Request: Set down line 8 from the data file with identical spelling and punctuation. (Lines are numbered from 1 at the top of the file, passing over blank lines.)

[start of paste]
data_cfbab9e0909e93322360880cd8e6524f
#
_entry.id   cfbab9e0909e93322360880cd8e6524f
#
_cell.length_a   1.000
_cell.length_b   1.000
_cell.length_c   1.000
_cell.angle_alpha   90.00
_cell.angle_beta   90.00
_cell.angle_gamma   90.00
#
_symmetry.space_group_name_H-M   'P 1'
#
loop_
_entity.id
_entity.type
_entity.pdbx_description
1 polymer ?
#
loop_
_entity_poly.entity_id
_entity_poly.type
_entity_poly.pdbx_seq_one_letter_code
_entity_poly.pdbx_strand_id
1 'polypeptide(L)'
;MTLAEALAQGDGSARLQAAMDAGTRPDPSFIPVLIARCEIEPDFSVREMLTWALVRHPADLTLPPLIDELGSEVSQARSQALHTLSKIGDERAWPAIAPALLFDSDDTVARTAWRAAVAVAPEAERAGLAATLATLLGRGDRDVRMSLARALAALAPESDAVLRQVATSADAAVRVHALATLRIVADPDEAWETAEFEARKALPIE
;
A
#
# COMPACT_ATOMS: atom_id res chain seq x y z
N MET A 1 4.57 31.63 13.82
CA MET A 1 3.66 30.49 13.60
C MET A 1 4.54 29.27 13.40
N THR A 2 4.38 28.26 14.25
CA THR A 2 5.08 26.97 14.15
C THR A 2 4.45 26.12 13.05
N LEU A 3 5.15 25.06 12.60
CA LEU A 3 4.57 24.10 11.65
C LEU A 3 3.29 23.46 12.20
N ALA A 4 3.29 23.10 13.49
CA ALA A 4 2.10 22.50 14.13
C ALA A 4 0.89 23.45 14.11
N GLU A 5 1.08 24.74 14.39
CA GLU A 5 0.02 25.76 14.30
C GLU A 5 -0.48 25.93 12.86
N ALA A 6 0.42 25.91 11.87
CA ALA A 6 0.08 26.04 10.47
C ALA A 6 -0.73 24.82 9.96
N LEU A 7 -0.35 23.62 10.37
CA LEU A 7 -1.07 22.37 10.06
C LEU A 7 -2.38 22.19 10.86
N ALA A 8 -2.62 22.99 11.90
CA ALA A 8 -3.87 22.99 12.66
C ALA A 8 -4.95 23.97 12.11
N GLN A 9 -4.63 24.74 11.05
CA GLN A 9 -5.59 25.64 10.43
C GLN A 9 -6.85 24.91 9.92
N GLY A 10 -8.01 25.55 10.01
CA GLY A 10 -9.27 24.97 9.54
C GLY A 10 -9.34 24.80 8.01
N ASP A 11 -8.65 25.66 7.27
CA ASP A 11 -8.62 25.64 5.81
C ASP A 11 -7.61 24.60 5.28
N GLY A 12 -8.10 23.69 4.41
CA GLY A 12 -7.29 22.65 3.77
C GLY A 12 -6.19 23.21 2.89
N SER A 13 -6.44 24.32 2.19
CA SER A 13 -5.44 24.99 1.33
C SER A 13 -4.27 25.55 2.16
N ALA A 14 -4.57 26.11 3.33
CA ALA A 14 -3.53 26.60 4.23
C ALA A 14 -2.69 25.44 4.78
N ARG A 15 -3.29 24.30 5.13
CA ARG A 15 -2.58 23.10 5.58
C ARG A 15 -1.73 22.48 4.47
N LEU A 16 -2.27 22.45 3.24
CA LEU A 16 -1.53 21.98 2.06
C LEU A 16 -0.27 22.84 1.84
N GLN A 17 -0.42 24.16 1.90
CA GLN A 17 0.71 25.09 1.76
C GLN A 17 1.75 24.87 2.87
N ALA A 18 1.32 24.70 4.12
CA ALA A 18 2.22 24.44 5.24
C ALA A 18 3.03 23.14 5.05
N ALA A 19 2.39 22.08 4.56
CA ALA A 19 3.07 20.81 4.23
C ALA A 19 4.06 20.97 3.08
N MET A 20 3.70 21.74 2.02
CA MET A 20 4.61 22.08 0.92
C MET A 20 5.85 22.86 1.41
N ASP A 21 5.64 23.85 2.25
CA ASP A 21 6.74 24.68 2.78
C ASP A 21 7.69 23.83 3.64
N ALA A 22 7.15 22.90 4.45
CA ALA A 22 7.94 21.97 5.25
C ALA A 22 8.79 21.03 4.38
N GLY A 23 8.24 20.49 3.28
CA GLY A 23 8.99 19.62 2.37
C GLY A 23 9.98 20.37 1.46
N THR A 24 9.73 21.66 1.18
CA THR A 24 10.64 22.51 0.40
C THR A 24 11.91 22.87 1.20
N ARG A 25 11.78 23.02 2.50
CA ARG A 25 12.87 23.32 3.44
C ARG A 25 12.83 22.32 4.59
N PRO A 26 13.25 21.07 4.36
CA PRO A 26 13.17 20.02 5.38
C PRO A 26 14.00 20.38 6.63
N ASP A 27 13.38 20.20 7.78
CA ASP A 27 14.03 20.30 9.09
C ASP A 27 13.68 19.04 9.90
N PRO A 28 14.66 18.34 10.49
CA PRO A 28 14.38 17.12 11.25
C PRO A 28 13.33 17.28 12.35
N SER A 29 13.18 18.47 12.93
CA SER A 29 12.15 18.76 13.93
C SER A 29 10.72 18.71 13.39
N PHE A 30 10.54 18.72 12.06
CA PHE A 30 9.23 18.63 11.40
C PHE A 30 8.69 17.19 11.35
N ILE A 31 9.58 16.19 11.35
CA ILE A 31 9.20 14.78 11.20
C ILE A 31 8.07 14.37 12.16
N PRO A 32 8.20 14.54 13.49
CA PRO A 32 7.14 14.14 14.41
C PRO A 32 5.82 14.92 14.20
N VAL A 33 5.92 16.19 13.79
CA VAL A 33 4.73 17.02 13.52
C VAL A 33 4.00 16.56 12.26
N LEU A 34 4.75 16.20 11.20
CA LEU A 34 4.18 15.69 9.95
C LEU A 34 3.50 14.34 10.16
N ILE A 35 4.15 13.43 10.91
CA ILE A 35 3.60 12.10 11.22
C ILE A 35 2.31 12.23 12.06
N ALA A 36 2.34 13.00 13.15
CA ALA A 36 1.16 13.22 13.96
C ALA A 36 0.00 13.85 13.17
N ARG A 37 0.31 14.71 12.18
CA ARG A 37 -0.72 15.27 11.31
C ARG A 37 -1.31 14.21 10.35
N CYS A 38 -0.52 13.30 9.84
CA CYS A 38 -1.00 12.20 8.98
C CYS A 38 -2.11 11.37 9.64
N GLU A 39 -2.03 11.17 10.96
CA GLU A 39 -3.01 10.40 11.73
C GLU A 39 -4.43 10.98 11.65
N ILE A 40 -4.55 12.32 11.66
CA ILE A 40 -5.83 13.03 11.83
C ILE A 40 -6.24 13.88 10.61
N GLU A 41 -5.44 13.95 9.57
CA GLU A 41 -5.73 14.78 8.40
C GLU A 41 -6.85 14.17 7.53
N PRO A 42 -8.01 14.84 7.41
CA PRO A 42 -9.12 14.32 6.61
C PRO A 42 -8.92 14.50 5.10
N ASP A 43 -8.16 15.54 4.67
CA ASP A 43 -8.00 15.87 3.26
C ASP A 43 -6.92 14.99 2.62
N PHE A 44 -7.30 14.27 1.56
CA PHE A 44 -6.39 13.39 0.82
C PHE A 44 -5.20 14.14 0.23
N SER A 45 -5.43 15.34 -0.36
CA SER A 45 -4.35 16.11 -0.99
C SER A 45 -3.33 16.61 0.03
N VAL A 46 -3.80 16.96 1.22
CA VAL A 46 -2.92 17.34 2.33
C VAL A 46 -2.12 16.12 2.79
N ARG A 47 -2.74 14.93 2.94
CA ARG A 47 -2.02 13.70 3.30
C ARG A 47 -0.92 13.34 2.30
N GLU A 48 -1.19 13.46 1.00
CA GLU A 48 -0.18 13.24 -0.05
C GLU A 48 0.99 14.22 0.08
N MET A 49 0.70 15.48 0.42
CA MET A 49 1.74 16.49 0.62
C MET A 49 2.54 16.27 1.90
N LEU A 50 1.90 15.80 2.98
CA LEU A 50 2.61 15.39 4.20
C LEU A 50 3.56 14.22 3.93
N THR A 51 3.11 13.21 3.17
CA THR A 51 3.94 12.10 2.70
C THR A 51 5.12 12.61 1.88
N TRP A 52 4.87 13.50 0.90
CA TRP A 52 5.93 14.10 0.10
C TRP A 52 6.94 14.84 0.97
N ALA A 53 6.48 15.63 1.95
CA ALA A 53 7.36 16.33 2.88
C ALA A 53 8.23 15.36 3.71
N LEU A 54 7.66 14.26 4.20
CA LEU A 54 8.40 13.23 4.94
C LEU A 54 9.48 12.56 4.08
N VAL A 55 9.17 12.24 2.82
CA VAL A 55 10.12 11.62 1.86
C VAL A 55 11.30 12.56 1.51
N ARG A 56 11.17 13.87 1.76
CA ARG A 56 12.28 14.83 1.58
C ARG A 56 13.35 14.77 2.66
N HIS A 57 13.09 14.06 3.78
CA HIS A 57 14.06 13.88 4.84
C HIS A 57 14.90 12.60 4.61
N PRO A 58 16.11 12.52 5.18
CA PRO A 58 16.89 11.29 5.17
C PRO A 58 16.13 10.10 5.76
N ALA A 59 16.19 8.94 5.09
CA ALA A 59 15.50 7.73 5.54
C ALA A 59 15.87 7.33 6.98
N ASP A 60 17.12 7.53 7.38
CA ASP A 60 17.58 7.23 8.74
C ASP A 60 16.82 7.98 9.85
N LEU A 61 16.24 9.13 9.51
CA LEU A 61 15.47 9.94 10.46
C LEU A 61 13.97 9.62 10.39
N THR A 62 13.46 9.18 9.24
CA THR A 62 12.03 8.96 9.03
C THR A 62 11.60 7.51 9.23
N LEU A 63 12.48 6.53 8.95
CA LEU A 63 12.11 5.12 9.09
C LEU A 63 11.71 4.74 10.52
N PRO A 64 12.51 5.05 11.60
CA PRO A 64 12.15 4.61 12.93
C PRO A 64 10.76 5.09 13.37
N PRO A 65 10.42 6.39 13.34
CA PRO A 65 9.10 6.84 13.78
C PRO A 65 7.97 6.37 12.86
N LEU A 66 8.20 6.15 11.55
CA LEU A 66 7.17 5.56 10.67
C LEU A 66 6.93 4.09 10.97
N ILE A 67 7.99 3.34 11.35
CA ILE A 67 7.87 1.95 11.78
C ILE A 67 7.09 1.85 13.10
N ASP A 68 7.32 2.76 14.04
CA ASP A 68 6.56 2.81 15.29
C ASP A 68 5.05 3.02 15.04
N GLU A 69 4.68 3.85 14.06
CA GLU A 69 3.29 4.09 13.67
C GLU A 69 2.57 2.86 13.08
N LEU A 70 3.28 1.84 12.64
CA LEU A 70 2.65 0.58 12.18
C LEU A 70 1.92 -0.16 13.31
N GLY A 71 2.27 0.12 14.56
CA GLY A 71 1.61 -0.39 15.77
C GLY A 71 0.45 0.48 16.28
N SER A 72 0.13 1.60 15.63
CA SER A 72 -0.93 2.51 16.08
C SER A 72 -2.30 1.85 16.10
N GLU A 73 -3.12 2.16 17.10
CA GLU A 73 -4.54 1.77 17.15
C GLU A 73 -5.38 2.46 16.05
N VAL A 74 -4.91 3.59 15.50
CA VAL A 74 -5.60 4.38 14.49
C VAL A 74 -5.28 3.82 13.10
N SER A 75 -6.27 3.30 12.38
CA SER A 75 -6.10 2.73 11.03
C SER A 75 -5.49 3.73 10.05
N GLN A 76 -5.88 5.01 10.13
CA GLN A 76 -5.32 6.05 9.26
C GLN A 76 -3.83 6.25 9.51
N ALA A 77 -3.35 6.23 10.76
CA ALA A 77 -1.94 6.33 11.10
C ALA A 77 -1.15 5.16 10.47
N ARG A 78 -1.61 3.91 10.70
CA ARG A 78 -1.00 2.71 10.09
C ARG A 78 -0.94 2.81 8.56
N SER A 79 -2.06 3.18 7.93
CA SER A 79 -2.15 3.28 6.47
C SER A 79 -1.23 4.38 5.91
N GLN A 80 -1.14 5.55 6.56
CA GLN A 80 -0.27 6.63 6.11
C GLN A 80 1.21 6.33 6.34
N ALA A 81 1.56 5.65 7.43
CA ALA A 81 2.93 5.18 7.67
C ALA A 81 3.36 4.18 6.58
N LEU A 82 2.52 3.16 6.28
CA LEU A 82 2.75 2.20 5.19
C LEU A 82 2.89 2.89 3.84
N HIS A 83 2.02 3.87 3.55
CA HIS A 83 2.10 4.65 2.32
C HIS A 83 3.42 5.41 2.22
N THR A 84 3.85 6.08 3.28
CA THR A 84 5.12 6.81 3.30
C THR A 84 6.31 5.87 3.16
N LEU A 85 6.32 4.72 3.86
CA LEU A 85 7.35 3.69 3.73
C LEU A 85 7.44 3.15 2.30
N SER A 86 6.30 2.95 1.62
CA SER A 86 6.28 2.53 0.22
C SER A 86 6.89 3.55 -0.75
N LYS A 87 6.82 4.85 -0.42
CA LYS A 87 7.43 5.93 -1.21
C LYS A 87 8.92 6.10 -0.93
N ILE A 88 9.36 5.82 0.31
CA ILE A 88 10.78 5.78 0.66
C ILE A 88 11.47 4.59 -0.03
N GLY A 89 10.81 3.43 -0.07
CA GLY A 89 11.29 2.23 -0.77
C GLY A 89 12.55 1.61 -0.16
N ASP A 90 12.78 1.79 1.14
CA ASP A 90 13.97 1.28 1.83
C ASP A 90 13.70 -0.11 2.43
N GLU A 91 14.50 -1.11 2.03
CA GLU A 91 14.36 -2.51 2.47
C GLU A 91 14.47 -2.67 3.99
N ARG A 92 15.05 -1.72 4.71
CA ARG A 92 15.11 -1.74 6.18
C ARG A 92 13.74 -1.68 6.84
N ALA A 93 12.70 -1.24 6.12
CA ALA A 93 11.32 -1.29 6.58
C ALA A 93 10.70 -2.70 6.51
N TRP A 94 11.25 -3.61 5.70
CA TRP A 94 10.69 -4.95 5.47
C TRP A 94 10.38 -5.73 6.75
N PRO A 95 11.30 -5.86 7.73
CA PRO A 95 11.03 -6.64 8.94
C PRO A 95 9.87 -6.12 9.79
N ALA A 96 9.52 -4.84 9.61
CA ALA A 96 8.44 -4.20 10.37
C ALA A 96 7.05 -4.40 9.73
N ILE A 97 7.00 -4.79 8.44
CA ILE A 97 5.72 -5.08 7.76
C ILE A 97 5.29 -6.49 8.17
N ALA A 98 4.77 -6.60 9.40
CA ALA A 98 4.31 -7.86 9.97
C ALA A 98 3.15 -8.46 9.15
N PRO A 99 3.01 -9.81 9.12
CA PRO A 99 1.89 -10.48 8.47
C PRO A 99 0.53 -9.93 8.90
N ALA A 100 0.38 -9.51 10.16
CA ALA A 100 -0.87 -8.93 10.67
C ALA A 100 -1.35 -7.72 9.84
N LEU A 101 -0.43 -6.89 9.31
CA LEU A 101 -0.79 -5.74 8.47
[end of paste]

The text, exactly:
_cell.angle_alpha   90.00